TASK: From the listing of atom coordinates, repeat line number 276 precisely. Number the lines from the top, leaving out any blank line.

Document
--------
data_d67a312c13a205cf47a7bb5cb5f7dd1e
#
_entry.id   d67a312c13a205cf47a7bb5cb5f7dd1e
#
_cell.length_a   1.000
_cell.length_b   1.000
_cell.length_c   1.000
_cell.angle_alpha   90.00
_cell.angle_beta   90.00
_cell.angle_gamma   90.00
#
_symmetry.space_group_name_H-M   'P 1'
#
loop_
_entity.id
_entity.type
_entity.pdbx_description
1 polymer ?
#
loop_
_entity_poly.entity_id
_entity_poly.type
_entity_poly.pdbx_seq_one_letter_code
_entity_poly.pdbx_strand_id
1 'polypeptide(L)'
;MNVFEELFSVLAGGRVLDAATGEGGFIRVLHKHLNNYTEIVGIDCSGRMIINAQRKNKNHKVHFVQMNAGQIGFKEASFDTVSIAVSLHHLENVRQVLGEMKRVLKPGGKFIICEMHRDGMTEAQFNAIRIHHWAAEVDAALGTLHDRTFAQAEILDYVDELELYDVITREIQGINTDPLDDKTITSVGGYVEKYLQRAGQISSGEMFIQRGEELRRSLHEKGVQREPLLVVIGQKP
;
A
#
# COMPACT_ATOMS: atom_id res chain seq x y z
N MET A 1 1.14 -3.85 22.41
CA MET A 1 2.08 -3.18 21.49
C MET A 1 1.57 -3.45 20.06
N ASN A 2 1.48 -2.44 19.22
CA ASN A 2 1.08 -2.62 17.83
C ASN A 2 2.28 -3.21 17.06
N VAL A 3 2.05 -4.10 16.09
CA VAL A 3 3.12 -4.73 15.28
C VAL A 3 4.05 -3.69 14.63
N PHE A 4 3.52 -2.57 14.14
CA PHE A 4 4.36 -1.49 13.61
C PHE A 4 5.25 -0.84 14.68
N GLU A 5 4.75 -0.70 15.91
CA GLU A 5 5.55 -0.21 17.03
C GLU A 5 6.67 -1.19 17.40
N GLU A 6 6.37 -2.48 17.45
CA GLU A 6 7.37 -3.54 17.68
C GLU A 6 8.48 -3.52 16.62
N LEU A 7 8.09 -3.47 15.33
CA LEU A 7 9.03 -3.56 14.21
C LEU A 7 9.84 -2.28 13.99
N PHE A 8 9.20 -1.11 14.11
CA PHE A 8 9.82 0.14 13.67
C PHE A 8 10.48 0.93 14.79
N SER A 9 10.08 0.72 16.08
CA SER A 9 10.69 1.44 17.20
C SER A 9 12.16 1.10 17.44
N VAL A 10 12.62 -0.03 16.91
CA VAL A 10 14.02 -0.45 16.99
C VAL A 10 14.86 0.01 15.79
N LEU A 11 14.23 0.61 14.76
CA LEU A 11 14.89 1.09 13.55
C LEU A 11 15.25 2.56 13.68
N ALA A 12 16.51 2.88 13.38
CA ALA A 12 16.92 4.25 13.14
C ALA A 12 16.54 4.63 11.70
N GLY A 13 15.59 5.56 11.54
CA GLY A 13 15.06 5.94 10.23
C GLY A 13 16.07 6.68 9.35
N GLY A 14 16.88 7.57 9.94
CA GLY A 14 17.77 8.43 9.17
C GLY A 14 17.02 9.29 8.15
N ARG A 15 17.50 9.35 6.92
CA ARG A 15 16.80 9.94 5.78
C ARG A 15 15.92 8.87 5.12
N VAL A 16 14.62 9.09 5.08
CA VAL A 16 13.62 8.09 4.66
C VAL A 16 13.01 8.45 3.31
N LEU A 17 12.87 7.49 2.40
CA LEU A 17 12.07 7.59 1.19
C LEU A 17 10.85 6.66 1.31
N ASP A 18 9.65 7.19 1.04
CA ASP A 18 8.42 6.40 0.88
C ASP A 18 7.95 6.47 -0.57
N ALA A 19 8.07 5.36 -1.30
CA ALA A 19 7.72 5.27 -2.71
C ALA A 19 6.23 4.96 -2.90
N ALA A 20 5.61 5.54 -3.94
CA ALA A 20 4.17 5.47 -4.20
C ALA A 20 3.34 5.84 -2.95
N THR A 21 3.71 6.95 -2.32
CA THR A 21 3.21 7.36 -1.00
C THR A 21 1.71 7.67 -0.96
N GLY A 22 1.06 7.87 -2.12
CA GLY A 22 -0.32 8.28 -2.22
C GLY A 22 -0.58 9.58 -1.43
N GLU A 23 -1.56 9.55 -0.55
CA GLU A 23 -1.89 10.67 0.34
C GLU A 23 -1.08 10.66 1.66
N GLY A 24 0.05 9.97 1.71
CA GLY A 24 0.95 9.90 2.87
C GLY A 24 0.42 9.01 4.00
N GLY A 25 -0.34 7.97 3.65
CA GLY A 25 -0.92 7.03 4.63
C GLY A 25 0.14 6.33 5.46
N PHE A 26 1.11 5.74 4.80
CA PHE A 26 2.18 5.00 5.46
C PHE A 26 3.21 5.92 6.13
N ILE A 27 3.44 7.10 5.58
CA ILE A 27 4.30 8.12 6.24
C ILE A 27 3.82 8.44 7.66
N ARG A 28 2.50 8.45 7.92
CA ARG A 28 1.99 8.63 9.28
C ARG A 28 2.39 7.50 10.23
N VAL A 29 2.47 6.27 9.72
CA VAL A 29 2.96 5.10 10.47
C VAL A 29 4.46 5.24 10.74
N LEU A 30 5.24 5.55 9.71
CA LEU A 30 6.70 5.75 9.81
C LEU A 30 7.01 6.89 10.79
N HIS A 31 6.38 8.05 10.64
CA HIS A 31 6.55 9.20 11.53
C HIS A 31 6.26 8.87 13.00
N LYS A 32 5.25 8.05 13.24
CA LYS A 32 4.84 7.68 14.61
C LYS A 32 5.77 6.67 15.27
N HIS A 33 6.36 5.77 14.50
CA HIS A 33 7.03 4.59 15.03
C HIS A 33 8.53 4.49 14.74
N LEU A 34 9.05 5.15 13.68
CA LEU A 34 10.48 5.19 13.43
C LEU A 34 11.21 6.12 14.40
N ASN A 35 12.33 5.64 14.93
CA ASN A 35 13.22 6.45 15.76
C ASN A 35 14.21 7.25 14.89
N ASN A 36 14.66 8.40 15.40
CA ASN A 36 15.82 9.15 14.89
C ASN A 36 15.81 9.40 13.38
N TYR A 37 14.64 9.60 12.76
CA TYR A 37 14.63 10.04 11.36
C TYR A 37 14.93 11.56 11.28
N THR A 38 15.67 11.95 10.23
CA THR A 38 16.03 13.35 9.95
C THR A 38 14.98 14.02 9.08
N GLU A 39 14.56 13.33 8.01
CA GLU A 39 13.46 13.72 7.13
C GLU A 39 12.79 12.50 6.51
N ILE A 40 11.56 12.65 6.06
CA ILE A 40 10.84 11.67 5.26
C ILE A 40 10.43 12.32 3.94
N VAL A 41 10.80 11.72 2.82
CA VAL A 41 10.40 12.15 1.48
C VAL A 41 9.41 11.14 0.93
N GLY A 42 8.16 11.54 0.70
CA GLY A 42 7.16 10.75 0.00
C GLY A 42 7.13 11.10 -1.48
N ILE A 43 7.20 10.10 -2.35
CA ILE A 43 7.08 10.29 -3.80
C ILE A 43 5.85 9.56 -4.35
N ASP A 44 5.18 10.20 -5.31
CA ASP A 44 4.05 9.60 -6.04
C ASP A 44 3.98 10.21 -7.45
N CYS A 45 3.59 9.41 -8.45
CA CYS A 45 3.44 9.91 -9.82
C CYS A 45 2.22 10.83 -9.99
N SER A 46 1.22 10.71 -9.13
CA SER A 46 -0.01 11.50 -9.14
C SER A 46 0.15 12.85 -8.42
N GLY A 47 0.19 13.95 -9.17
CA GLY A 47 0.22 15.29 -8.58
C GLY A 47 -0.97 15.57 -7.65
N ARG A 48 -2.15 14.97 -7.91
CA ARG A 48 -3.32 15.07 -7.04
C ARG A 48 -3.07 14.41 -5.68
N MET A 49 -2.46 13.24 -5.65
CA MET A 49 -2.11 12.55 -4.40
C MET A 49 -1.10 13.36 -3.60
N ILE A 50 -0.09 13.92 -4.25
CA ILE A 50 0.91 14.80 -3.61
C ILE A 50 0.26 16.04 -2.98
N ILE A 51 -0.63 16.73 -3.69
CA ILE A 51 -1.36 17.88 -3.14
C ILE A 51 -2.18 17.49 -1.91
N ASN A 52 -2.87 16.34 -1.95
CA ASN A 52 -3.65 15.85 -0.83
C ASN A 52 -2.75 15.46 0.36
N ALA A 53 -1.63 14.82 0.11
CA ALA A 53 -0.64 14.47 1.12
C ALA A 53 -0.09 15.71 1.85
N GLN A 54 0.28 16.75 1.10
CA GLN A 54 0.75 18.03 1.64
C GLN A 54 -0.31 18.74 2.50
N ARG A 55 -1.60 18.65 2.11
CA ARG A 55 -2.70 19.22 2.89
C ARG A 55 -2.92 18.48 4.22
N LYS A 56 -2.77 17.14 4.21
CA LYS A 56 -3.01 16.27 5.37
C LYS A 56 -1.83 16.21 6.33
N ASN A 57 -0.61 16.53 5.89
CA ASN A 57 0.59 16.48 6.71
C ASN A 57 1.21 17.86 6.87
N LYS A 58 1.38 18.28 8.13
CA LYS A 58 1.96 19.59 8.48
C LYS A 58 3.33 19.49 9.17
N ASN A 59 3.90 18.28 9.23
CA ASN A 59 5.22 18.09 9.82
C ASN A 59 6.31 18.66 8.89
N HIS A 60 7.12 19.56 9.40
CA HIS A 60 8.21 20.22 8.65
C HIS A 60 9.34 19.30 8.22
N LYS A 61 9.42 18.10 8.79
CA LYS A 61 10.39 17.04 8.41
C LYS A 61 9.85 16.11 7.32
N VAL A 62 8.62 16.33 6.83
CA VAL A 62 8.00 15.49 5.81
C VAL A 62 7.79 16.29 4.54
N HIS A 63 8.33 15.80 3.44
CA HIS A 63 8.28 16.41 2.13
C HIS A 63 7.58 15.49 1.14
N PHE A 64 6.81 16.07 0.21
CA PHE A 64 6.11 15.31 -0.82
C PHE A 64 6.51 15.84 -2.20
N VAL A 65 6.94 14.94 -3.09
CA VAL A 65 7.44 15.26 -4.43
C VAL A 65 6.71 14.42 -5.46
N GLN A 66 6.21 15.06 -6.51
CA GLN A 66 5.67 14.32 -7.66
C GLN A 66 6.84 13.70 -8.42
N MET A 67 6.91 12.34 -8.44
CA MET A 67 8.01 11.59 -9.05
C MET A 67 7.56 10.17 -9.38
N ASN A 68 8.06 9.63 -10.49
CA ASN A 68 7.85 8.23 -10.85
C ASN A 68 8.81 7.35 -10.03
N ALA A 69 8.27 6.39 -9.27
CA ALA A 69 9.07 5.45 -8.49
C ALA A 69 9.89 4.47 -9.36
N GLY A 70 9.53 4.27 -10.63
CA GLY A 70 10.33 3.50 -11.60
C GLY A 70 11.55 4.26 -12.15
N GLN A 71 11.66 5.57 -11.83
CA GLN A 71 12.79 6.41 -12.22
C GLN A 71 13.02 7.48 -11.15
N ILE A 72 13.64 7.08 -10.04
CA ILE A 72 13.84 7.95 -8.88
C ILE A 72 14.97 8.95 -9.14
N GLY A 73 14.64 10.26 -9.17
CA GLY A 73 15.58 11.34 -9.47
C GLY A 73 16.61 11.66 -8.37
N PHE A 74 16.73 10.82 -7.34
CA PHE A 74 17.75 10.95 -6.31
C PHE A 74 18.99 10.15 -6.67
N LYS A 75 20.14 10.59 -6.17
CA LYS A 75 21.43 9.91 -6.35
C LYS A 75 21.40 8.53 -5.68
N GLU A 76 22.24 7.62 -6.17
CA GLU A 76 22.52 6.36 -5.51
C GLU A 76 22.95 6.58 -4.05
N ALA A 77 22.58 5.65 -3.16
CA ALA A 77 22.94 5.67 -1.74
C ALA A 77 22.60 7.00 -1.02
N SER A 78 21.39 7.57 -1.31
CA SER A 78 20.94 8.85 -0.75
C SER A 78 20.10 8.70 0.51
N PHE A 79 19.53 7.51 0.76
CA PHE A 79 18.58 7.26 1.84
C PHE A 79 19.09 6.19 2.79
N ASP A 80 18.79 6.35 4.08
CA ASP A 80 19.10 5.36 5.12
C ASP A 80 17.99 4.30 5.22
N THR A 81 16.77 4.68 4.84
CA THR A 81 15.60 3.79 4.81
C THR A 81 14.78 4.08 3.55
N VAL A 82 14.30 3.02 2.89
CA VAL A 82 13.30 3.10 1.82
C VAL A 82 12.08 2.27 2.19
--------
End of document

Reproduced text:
C VAL A 82 12.08 2.27 2.19